6 comments:

ruthEbabes said...

i forgot all about this!!! oh rage!!! in the midst of organising a Christmas party for tonight it went clean out of my head.... however it's now added to the schedule to record for next week!

Thanks for the report, i'm really looking forward to seeing it now.

crookedshore said...

Agreed Alan, Manchester was stronger, in the main because the music was. I thought they struggled at times (Imagine? for the shepherds?) But funnily enough I liked 'Here comes the sun' at the nativity.

Still, great stuff. and really imaginative.

Alan in Belfast said...

Yes - hats off to Mark Davies Markham who wrote it.

From the Guardian a week or so ago ...

After discussions with the Bishop of Liverpool, the Rt Rev James Jones, the script's writer Mark Davies Markham has modernised the traditional story. Mary, lacking both the traditional blue robe and halo, wipes tables in a Seaforth cafe. Joseph is an asylum seeker commanded to go to Liverpool to renew his visa. Herod is a woman and the shepherds are both homeless and sheepless. But there will still be a star and three magi for the show.

"The traditional story is so familiar that it can just wash over you," said Markham. "I wanted it still to be familiar but to help people look at it in a different way. If they see it in terms of hope for humanity, that would be good."


You should have got him writing for The Mockingbird's Leap!

Alan in Belfast said...

Just commenting to note I changed the "Open ..." quote near the end of the post to make it more accurate.

Having watched through that section again on the iPlayer stream (available for 7 days after broadcast), the dialogue goes something like

0:54:30

Angel Gabriel: So. You can cling onto your evil regime. Joseph - you’re going to have to do one. You’re going to have to make your escape and seek your asylum elsewhere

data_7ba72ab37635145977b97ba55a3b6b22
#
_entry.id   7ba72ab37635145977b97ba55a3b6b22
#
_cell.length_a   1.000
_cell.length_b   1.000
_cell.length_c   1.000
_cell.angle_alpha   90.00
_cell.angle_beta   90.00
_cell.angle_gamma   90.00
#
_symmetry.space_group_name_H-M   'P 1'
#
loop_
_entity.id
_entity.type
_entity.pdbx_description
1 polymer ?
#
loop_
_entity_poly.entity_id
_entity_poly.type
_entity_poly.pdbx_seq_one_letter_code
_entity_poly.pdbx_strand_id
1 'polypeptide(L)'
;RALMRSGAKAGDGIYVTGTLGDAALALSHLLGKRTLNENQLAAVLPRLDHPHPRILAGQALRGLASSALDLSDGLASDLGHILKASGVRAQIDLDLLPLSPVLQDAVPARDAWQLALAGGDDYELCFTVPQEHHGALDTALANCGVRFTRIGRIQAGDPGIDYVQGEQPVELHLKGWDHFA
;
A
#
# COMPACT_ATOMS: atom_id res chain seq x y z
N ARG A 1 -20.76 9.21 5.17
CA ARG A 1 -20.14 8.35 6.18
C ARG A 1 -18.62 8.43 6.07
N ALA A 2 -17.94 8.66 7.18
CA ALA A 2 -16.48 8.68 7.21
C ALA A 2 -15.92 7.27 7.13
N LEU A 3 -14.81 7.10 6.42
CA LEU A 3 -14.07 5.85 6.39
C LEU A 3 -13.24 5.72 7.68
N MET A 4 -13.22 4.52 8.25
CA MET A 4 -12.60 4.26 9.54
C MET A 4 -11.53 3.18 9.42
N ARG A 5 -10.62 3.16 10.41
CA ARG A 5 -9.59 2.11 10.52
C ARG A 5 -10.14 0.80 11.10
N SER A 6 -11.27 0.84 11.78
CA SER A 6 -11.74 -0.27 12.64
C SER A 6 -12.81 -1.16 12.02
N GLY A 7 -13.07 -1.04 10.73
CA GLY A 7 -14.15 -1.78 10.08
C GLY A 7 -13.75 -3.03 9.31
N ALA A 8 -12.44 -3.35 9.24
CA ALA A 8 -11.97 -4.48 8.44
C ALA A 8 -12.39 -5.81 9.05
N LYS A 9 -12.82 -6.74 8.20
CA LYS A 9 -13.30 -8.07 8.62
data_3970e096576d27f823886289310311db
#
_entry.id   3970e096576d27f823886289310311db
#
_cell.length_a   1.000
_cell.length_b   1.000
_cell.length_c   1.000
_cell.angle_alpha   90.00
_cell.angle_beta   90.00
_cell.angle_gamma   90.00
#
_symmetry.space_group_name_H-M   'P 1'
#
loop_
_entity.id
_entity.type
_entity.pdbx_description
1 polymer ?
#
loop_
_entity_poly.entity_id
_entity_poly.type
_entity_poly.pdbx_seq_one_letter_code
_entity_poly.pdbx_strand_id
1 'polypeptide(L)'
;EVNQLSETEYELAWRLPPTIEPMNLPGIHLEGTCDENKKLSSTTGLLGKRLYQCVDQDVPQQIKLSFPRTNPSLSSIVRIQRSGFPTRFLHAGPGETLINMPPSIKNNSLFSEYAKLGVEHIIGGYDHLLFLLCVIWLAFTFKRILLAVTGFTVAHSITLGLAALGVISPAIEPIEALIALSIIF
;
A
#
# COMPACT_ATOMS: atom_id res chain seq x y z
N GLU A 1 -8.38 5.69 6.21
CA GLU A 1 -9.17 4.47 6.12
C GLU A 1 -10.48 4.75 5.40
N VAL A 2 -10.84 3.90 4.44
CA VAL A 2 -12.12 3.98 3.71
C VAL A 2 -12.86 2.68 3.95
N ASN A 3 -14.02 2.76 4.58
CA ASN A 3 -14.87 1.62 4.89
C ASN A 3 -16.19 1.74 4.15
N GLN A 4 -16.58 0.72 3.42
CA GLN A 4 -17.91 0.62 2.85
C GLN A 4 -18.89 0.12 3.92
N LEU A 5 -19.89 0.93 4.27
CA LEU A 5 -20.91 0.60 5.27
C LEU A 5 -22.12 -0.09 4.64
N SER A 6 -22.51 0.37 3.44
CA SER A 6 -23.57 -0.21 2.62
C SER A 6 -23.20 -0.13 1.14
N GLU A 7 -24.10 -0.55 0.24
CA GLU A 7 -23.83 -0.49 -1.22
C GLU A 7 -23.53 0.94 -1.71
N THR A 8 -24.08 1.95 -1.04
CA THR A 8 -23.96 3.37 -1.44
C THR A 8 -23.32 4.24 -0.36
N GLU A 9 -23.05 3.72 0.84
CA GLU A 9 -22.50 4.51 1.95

Joseph: But we can’t do it by ourselves, we need help.

Gabriel: We can help you! Can’t we Liverpool?

Crowd: (shouting) Yes!

Gabriel: You know I knew I didn’t have to ask in this city. You’re sound Liverpool. Right you two. On your toes before the army gets here. The crowd will look after you. Go on.

And Liverpool. Let’s have a parting of the waves. Open up and let them get among you. And when they’re among you, swathe them, bring them into your community, swathe them with your humanity, with your love.

We love you Liverpool

So Mary and Joseph make their escape just like they did two thousand years ago.

You know Jesus really was a revolutionary, in a totally amazing way. Throughout his entire life his message was of love for human kind.

Howard said...

I have to confess to be really disappointed with the Liverpool Nativity. It just seemed to be trying to hard. The Manchester Passion seemed to just flow naturally.

On your recommendation, I got round to watching the Margate Exodus. Now apart from the last 60 seconds which left me a bit confused, I thought this was an excellent film. No singing but some excellent trips down memory lane of school outings to Dreamland.

Alan in Belfast said...

> On your recommendation

Phew - I'm glad Exodus paid off as it's a lot longer than Liverpool Nativity! I'd feel very guilty if you'd watched all the way through and not enjoyed it.

Have a great Christmas - though I know it'll be busy for you. A bit like Gabriel's instruction to Liverpool, you'll be very practical in ...

Open up and let them get among you. And when they’re among you, swathe them, bring them into your community, swathe them with your humanity, with your love.